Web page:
Bacteriophage Ecology Group

Bacteriophage Ecology Group Bacteriophage Ecology Group

Depressor Effect


Reduction in expected burst size given coinfection by dissimilar phages.

The depressor effect is a consequence of different phage metabolisms, physiologies, and genes being mutually incompatible. It is a legitimate question to ask whether individual infected cells will support mixed phage production verses burst-size depression to zero of only one of the coinfecting phages in some infected cells but not others, with the latter a process that more generally can be described as a mutual exclusion. The phage that by chance initiates its infection first and/or is more virulent may determine which outcome occurs, with the earlier infecting or more virulent phages dominating infections.

Mixtures of phages produced per individual infected bacterium, and perhaps lower depressor effects (that is, less burst-size depression), may be seen the more closely related the coinfecting phages.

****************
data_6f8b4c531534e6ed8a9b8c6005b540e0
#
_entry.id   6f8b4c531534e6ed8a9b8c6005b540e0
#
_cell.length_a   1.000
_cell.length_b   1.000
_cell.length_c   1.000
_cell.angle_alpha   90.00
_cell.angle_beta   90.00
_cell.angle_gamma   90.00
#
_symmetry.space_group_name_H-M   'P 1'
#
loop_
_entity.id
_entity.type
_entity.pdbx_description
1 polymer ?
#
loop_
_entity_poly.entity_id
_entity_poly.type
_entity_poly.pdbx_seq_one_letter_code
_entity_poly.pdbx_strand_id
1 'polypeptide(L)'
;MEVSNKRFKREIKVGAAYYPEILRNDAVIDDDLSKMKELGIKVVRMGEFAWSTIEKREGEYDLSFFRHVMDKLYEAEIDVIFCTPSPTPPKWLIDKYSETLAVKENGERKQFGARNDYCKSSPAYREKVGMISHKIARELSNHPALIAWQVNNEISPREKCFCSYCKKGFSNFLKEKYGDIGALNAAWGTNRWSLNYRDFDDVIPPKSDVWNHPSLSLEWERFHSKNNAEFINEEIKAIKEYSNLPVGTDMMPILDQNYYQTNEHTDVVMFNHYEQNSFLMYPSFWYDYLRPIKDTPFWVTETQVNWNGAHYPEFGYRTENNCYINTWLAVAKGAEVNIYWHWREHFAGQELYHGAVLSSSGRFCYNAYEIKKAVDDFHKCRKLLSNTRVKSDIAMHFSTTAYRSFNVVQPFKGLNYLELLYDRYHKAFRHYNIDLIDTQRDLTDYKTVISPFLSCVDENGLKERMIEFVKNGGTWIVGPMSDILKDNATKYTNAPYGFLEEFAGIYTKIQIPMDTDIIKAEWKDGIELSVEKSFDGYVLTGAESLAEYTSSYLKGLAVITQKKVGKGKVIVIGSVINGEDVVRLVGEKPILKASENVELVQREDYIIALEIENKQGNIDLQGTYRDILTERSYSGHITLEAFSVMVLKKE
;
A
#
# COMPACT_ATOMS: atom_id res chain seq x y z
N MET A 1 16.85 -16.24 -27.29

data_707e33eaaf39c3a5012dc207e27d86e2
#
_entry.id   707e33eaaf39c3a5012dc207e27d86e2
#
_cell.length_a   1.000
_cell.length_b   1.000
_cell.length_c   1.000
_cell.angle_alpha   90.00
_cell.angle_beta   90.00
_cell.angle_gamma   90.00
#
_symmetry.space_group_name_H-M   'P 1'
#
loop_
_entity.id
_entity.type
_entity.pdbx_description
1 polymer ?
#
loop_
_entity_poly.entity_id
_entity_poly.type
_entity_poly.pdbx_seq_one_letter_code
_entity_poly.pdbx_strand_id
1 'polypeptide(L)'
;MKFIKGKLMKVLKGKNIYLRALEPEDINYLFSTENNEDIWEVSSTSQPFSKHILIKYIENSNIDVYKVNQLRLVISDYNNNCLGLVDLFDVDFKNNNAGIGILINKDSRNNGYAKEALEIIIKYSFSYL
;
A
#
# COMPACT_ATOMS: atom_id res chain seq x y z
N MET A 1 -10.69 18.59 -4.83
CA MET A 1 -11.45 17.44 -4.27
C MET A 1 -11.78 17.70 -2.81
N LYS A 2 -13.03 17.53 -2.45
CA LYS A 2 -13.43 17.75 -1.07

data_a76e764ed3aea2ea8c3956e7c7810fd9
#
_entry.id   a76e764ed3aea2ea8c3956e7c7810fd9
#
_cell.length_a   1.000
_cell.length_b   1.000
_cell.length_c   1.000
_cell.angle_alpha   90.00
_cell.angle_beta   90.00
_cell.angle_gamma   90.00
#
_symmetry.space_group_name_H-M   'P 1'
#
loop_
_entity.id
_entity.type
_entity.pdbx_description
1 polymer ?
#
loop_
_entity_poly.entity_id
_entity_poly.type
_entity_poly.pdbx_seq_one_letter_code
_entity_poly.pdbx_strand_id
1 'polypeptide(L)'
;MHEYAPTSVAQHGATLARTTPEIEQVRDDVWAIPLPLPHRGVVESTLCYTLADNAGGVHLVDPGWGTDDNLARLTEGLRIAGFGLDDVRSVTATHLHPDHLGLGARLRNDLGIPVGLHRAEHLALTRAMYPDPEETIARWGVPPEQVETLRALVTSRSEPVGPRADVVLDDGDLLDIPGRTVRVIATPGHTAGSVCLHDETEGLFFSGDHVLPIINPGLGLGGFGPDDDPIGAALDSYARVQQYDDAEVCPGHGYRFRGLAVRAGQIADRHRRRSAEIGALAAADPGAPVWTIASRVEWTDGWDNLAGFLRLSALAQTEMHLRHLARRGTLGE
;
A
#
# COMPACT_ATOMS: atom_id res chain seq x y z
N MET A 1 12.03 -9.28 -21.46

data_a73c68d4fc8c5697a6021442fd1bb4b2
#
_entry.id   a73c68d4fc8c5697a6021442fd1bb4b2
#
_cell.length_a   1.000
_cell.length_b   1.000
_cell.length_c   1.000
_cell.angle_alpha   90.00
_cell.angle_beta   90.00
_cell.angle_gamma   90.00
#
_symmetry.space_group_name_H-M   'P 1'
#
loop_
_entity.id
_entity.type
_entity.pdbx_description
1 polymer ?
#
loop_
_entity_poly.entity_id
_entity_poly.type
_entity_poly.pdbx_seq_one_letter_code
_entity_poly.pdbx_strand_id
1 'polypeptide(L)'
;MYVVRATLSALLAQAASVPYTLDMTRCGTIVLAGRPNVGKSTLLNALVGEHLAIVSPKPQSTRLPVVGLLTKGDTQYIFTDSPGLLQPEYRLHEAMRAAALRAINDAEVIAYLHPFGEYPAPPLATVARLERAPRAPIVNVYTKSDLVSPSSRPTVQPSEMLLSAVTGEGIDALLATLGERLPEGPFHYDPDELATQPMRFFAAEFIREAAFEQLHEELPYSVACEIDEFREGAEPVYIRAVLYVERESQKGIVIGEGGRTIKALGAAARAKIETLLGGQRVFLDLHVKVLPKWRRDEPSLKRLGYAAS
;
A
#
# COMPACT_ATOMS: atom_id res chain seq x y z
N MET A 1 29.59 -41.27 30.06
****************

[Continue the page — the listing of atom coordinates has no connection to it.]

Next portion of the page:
The depressor effect can be a concern given the use of high-multiplicity phage-cocktail phage therapy. This may be less of a concern given active treatment (that is, starting with fewer phages) and also should be readily testable prior to in vivo or in situ trials via thorough phenotypic phage as well as cocktail characterization in the laboratory.

For references as well as additional discussion concerning the depressor effect, see Abedon (1994).


For more on this topic, see WikipediaGoogle,  and PubMed. Contact web master.  Return to terms.